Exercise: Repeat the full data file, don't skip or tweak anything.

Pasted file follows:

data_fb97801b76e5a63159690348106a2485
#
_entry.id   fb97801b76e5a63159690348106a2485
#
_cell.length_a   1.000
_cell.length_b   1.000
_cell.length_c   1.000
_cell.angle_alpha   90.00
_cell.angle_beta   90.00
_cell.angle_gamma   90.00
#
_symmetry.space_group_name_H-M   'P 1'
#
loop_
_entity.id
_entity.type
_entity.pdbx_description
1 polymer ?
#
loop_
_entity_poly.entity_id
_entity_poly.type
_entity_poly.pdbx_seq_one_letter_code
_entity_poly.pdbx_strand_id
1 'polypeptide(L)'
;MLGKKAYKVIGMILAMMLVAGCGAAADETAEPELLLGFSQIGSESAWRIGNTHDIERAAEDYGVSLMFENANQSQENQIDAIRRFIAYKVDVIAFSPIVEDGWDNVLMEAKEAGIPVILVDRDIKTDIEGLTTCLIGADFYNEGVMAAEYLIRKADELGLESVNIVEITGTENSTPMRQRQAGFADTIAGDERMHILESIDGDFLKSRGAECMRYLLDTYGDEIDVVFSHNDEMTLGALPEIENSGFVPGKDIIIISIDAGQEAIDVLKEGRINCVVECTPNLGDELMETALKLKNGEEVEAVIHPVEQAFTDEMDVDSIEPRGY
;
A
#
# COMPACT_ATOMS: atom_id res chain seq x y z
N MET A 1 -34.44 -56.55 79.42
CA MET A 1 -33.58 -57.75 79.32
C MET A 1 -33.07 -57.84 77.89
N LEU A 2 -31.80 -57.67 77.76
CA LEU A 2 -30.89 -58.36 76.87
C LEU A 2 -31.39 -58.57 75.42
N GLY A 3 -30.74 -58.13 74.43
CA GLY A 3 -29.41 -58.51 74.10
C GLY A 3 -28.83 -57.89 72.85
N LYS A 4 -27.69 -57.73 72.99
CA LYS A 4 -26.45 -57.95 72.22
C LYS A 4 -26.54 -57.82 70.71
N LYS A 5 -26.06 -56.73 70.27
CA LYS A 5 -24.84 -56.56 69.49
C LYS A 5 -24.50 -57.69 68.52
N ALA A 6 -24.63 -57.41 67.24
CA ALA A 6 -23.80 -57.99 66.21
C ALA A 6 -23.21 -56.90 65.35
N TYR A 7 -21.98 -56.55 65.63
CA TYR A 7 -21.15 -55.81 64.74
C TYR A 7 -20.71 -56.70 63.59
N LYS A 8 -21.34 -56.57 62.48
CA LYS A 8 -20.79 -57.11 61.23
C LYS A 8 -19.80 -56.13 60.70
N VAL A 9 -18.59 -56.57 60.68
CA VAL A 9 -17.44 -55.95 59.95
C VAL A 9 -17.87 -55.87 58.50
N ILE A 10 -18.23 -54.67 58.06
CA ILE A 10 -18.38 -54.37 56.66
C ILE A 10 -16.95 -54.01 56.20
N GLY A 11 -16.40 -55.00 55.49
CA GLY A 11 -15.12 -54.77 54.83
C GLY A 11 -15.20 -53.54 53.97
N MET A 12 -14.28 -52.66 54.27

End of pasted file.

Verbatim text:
data_fb97801b76e5a63159690348106a2485
#
_entry.id   fb97801b76e5a63159690348106a2485
#
_cell.length_a   1.000
_cell.length_b   1.000
_cell.length_c   1.000
_cell.angle_alpha   90.00
_cell.angle_beta   90.00
_cell.angle_gamma   90.00
#
_symmetry.space_group_name_H-M   'P 1'
#
loop_
_entity.id
_entity.type
_entity.pdbx_description
1 polymer ?
#
loop_
_entity_poly.entity_id
_entity_poly.type
_entity_poly.pdbx_seq_one_letter_code
_entity_poly.pdbx_strand_id
1 'polypeptide(L)'
;MLGKKAYKVIGMILAMMLVAGCGAAADETAEPELLLGFSQIGSESAWRIGNTHDIERAAEDYGVSLMFENANQSQENQIDAIRRFIAYKVDVIAFSPIVEDGWDNVLMEAKEAGIPVILVDRDIKTDIEGLTTCLIGADFYNEGVMAAEYLIRKADELGLESVNIVEITGTENSTPMRQRQAGFADTIAGDERMHILESIDGDFLKSRGAECMRYLLDTYGDEIDVVFSHNDEMTLGALPEIENSGFVPGKDIIIISIDAGQEAIDVLKEGRINCVVECTPNLGDELMETALKLKNGEEVEAVIHPVEQAFTDEMDVDSIEPRGY
;
A
#
# COMPACT_ATOMS: atom_id res chain seq x y z
N MET A 1 -34.44 -56.55 79.42
CA MET A 1 -33.58 -57.75 79.32
C MET A 1 -33.07 -57.84 77.89
N LEU A 2 -31.80 -57.67 77.76
CA LEU A 2 -30.89 -58.36 76.87
C LEU A 2 -31.39 -58.57 75.42
N GLY A 3 -30.74 -58.13 74.43
CA GLY A 3 -29.41 -58.51 74.10
C GLY A 3 -28.83 -57.89 72.85
N LYS A 4 -27.69 -57.73 72.99
CA LYS A 4 -26.45 -57.95 72.22
C LYS A 4 -26.54 -57.82 70.71
N LYS A 5 -26.06 -56.73 70.27
CA LYS A 5 -24.84 -56.56 69.49
C LYS A 5 -24.50 -57.69 68.52
N ALA A 6 -24.63 -57.41 67.24
CA ALA A 6 -23.80 -57.99 66.21
C ALA A 6 -23.21 -56.90 65.35
N TYR A 7 -21.98 -56.55 65.63
CA TYR A 7 -21.15 -55.81 64.74
C TYR A 7 -20.71 -56.70 63.59
N LYS A 8 -21.34 -56.57 62.48
CA LYS A 8 -20.79 -57.11 61.23
C LYS A 8 -19.80 -56.13 60.70
N VAL A 9 -18.59 -56.57 60.68
CA VAL A 9 -17.44 -55.95 59.95
C VAL A 9 -17.87 -55.87 58.50
N ILE A 10 -18.23 -54.67 58.06
CA ILE A 10 -18.38 -54.37 56.66
C ILE A 10 -16.95 -54.01 56.20
N GLY A 11 -16.40 -55.00 55.49
CA GLY A 11 -15.12 -54.77 54.83
C GLY A 11 -15.20 -53.54 53.97
N MET A 12 -14.28 -52.66 54.27